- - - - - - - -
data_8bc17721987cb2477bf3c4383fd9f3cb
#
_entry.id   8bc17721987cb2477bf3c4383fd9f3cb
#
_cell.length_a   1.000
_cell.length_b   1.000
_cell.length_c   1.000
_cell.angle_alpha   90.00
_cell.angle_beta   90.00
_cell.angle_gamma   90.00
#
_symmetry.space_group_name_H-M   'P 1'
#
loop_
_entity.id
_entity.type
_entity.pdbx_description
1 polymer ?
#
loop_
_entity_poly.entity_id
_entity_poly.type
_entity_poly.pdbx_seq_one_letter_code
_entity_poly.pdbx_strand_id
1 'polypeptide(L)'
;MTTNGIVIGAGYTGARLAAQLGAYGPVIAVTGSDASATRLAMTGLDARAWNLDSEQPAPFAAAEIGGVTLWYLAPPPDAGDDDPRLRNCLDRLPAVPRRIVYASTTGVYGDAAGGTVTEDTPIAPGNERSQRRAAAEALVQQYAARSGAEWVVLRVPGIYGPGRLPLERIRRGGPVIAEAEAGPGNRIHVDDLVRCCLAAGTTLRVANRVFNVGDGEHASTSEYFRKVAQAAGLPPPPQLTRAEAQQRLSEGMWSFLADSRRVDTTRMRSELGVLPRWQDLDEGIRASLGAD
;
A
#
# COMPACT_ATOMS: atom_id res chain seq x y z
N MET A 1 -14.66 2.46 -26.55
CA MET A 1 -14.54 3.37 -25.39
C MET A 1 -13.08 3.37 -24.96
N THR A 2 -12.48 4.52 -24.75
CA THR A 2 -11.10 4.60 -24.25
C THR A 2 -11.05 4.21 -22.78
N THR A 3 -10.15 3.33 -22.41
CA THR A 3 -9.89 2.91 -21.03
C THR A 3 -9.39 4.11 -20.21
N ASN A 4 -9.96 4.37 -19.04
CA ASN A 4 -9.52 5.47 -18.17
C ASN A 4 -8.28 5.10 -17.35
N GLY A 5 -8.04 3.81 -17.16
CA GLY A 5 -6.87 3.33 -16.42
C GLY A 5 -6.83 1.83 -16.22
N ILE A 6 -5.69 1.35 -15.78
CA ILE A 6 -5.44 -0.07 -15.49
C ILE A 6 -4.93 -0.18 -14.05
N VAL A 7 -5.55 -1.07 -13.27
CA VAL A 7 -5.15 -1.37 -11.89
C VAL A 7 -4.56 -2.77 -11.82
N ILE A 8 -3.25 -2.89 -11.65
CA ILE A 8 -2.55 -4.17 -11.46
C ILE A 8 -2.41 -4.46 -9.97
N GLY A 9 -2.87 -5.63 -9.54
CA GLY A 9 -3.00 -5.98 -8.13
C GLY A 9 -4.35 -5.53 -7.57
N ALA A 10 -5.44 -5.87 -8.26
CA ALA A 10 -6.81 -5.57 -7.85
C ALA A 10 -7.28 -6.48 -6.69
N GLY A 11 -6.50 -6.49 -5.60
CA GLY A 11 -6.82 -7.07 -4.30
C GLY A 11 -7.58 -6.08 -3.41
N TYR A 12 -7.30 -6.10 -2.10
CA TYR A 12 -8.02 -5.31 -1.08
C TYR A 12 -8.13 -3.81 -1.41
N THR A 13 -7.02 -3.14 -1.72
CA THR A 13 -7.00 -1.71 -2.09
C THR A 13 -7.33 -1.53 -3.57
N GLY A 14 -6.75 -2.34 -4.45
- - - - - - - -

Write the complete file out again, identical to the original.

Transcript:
data_8bc17721987cb2477bf3c4383fd9f3cb
#
_entry.id   8bc17721987cb2477bf3c4383fd9f3cb
#
_cell.length_a   1.000
_cell.length_b   1.000
_cell.length_c   1.000
_cell.angle_alpha   90.00
_cell.angle_beta   90.00
_cell.angle_gamma   90.00
#
_symmetry.space_group_name_H-M   'P 1'
#
loop_
_entity.id
_entity.type
_entity.pdbx_description
1 polymer ?
#
loop_
_entity_poly.entity_id
_entity_poly.type
_entity_poly.pdbx_seq_one_letter_code
_entity_poly.pdbx_strand_id
1 'polypeptide(L)'
;MTTNGIVIGAGYTGARLAAQLGAYGPVIAVTGSDASATRLAMTGLDARAWNLDSEQPAPFAAAEIGGVTLWYLAPPPDAGDDDPRLRNCLDRLPAVPRRIVYASTTGVYGDAAGGTVTEDTPIAPGNERSQRRAAAEALVQQYAARSGAEWVVLRVPGIYGPGRLPLERIRRGGPVIAEAEAGPGNRIHVDDLVRCCLAAGTTLRVANRVFNVGDGEHASTSEYFRKVAQAAGLPPPPQLTRAEAQQRLSEGMWSFLADSRRVDTTRMRSELGVLPRWQDLDEGIRASLGAD
;
A
#
# COMPACT_ATOMS: atom_id res chain seq x y z
N MET A 1 -14.66 2.46 -26.55
CA MET A 1 -14.54 3.37 -25.39
C MET A 1 -13.08 3.37 -24.96
N THR A 2 -12.48 4.52 -24.75
CA THR A 2 -11.10 4.60 -24.25
C THR A 2 -11.05 4.21 -22.78
N THR A 3 -10.15 3.33 -22.41
CA THR A 3 -9.89 2.91 -21.03
C THR A 3 -9.39 4.11 -20.21
N ASN A 4 -9.96 4.37 -19.04
CA ASN A 4 -9.52 5.47 -18.17
C ASN A 4 -8.28 5.10 -17.35
N GLY A 5 -8.04 3.81 -17.16
CA GLY A 5 -6.87 3.33 -16.42
C GLY A 5 -6.83 1.83 -16.22
N ILE A 6 -5.69 1.35 -15.78
CA ILE A 6 -5.44 -0.07 -15.49
C ILE A 6 -4.93 -0.18 -14.05
N VAL A 7 -5.55 -1.07 -13.27
CA VAL A 7 -5.15 -1.37 -11.89
C VAL A 7 -4.56 -2.77 -11.82
N ILE A 8 -3.25 -2.89 -11.65
CA ILE A 8 -2.55 -4.17 -11.46
C ILE A 8 -2.41 -4.46 -9.97
N GLY A 9 -2.87 -5.63 -9.54
CA GLY A 9 -3.00 -5.98 -8.13
C GLY A 9 -4.35 -5.53 -7.57
N ALA A 10 -5.44 -5.87 -8.26
CA ALA A 10 -6.81 -5.57 -7.85
C ALA A 10 -7.28 -6.48 -6.69
N GLY A 11 -6.50 -6.49 -5.60
CA GLY A 11 -6.82 -7.07 -4.30
C GLY A 11 -7.58 -6.08 -3.41
N TYR A 12 -7.30 -6.10 -2.10
CA TYR A 12 -8.02 -5.31 -1.08
C TYR A 12 -8.13 -3.81 -1.41
N THR A 13 -7.02 -3.14 -1.72
CA THR A 13 -7.00 -1.71 -2.09
C THR A 13 -7.33 -1.53 -3.57
N GLY A 14 -6.75 -2.34 -4.45